Neurontin, aka Gabapentin (per Wiki) is a drug designed for the treatment of epilepsy (specifically seizures), and for relief of neuropathic pain and hot flashes It has given significant efficacy to people seeking relief from fibromyalgia symptoms, and the neuropathic pain that is a symptom of cancer.
It was also advertised as a treatment for migraines and bipolar disorders, but the research on the effect of the medication on these conditions is far from conclusive. There are concerns about its limited use for epilepsy as well. (see also topiramate side effects)
One has only to reference the American Bar Association to note the number of attorneys involved in class action drug lawsuits; there are numerous current litigations in US courts, and courts in other countries.
The disadvantage to the individual patient, who is the victim of whatever drug has been found to cause harmful side effect, is that he or she may feel as an outsider, able neither to join in the litigious procedure nor benefit from the ultimate outcome of the litigation.
Pregabalin is an anticonvulsive drug, according to Wikipedia, which is used for neuropathic pain (including disorders affecting the somato-sensory system, including dysesthesia—an abnormal reaction to touch).
As an anticonvulsive, it is also efficacious in the relief of partial seizures in epileptic adults, as well as generalized anxiety disorder. Marketed by Pfizer, its product name is Lyrica; recent studies have shown it to be effective in the treatment of fibromyalgia and the effects of spinal cord injury.
Keppra, according to its Wikipedia sources, is an anticonvulsive drug used primarily in the treatment of epilepsy. Its root medical compound is Levetiracetam, and it is manufactured by USB Pharmaceuticals, available since November 2008.
In addition to its uses in the treatment of epileptic convulsions, it is also, like many anticonvulsants, used to treat damage that causes pain to the peripheral nervous system (a condition known as peripheral neuropathy).
Zonegran is also known as the chemical compound Zonisamide (Wiki), an anticonvulsant for use with epileptics with partial-onset seizures (its efficacy has not been established with full seizure patients).
It is also useful for infantile spasm (aka West syndrome, an epileptic disorder in infants) and Lennox-Gastaut syndrome (epilepsy at the onset of childhood). Like most anticonvulsants, it is used as an adjunctive therapy to a seizure-control program; it has also had limited success in treating the symptoms of Parkinson’s disease (only seven patients were tested) and obesity (three patients with positive results).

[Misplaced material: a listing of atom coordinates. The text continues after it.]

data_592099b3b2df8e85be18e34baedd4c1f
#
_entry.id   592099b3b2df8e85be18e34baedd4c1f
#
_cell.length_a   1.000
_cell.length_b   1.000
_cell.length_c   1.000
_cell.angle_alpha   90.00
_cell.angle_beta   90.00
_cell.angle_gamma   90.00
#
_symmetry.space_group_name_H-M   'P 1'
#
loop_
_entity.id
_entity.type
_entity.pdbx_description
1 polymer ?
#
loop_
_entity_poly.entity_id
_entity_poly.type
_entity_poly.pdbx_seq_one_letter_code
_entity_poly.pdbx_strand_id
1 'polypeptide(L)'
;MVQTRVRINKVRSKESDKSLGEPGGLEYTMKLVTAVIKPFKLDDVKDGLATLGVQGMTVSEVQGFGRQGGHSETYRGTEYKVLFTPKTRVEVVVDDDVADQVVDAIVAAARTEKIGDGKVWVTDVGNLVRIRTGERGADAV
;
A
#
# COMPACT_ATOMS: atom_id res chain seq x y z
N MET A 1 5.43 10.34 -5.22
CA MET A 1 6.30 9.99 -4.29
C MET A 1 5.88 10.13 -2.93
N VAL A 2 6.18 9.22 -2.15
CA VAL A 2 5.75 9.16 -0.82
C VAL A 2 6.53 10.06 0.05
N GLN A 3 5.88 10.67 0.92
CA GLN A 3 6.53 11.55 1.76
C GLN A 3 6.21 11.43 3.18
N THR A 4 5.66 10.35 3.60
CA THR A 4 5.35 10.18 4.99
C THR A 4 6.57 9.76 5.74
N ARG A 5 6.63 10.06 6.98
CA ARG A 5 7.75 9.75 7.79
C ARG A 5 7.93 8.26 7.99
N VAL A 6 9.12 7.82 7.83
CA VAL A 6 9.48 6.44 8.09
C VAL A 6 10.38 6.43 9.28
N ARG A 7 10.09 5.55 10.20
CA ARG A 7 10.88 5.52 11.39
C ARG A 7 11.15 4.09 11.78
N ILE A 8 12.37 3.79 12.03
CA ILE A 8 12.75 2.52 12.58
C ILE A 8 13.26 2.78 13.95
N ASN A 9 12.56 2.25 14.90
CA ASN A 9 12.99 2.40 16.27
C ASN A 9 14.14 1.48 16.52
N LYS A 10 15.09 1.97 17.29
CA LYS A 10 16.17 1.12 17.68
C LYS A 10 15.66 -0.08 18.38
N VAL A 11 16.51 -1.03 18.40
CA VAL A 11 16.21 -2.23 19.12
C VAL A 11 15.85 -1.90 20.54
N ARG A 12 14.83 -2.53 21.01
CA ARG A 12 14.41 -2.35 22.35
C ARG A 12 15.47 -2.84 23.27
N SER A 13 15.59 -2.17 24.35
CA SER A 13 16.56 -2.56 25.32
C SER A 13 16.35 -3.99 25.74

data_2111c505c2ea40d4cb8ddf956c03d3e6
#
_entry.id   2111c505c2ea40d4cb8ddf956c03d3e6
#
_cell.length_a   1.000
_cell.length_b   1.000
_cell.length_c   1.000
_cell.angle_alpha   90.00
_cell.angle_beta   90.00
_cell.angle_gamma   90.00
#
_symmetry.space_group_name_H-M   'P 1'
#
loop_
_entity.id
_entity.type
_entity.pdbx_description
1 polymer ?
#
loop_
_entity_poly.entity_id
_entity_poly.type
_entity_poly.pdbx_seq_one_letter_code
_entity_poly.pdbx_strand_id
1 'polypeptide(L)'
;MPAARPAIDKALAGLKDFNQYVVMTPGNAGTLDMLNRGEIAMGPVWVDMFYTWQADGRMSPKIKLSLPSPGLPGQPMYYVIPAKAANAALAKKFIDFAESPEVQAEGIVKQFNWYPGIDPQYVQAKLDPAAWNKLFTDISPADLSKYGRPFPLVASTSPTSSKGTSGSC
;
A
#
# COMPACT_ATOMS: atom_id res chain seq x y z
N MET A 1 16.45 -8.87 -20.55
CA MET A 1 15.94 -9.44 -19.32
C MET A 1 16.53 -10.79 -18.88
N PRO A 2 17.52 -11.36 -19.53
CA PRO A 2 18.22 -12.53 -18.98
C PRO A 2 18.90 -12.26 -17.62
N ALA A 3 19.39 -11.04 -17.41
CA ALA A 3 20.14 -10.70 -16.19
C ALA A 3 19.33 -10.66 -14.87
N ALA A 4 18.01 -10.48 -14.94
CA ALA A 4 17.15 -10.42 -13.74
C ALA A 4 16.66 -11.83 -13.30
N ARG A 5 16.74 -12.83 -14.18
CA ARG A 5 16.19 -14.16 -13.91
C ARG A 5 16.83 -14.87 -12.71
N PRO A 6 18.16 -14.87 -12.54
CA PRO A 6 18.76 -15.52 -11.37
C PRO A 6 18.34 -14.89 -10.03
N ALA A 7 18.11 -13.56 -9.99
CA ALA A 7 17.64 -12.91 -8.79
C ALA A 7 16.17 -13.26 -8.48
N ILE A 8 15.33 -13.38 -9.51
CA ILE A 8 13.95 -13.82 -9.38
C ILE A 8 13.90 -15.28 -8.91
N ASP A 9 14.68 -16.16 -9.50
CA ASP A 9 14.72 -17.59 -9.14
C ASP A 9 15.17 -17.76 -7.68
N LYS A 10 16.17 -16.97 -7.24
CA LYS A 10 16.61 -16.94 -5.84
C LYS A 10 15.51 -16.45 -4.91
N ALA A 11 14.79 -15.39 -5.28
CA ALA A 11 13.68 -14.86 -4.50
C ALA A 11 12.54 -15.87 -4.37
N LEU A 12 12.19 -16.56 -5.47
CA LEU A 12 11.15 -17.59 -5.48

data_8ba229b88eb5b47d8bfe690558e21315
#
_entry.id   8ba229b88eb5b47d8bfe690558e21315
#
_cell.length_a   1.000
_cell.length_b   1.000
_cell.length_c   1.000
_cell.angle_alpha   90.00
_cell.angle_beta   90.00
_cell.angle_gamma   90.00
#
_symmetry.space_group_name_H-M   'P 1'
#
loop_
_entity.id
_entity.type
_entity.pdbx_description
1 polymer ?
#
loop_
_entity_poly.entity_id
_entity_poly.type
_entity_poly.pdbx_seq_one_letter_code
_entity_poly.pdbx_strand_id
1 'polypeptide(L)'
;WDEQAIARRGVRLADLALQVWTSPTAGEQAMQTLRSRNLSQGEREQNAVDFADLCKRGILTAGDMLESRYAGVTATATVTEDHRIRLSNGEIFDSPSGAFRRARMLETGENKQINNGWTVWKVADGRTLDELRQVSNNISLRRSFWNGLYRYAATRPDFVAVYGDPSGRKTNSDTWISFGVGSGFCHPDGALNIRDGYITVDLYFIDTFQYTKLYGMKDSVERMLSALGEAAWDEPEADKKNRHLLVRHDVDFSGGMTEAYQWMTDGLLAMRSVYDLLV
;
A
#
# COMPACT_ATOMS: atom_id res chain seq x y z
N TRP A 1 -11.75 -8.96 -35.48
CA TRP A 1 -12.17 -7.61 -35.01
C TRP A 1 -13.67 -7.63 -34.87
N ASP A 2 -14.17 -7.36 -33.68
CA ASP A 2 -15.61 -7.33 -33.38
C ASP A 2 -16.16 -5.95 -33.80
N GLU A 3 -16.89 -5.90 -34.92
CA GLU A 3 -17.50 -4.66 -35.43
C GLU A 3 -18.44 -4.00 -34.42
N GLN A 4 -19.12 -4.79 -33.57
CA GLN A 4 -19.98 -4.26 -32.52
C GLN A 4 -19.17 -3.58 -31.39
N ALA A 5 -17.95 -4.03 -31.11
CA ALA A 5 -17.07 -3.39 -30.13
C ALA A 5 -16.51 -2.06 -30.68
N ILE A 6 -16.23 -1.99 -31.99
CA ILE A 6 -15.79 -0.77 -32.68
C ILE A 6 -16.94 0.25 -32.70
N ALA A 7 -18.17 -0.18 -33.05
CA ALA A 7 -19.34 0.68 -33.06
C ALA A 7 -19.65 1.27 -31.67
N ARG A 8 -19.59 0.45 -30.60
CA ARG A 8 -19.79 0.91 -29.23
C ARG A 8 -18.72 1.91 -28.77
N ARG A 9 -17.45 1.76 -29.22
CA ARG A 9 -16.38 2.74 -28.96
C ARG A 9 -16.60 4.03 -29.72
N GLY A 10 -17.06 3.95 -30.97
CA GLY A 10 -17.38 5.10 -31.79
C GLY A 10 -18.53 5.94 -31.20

Imitrex, as its imitative name suggests, goes by many monikers. Its most basic compound is Sumatriptan (Wiki), a sulfa drug used for the treatment of migraine headaches.
The advertising of its parent companies (there are multiple manufacturers of Imitrex, which also is called Imigran and Imigran recovery) indicates that it works with especial efficacy on migraine headaches in women. It is, however, not without some very dangerous side effects, particularly to pregnant women and newborn babies.
The recall of Topamax, the drug, originally manufactured by Ortho-McNeil, that reduces seizures in epileptic children and migraine symptoms in adults (as recounted on the FDA website), prompted a study by several groups, including the FDA, regarding the damaging Topamax side effects.
What they discovered was quite alarming, and bore home the axiom that the cure is often more damaging than the disease.
Paroxetine, also known as Paxil (parent company GSK, GlaxoSmithKline), is a somewhat problematic drug in that the FDA warnings, designed to preserve the safety of a patient, list, in many areas, precisely the problems the drug is intended to alleviate.
In one of the serious ironies of pharmaceuticals that are more frequent than one might imagine, Paroxetine side effects replicates some of the symptoms that the drug, effective for many, is intended to help.
Premarin, created by its parent company Pfizer, is, according to its own website, a drug for the replacement of female hormones, specifically estrogen.
It is most commonly administered to women who are post-menopausal, and have recently completed a hysterectomy.
The drug combats hot flashes and the burning, over-dry and itchy sensations that manifest themselves in the vaginal area in post-operative recovery. Premarin’s side effects, however, place it in a far less therapeutic category of drug.
Effexor is better known as Venlafaxine (Wiki), an antidepressant.
Like many of its kind, it is in the SNRI classification (Serotonin Nonrepinphrine Reuptake Inhibitor), meaning that it acts not only on serontonin (the neurotransmitter affecting the digestive system, and one of several that affect the central nervous system) but also on nonrepinphrine (one of several neurotransmitters affecting the heart).
Marketed by Pfizer, the drug has shown a number of effectual uses in treating major depressive disorder and generalized anxiety disorders.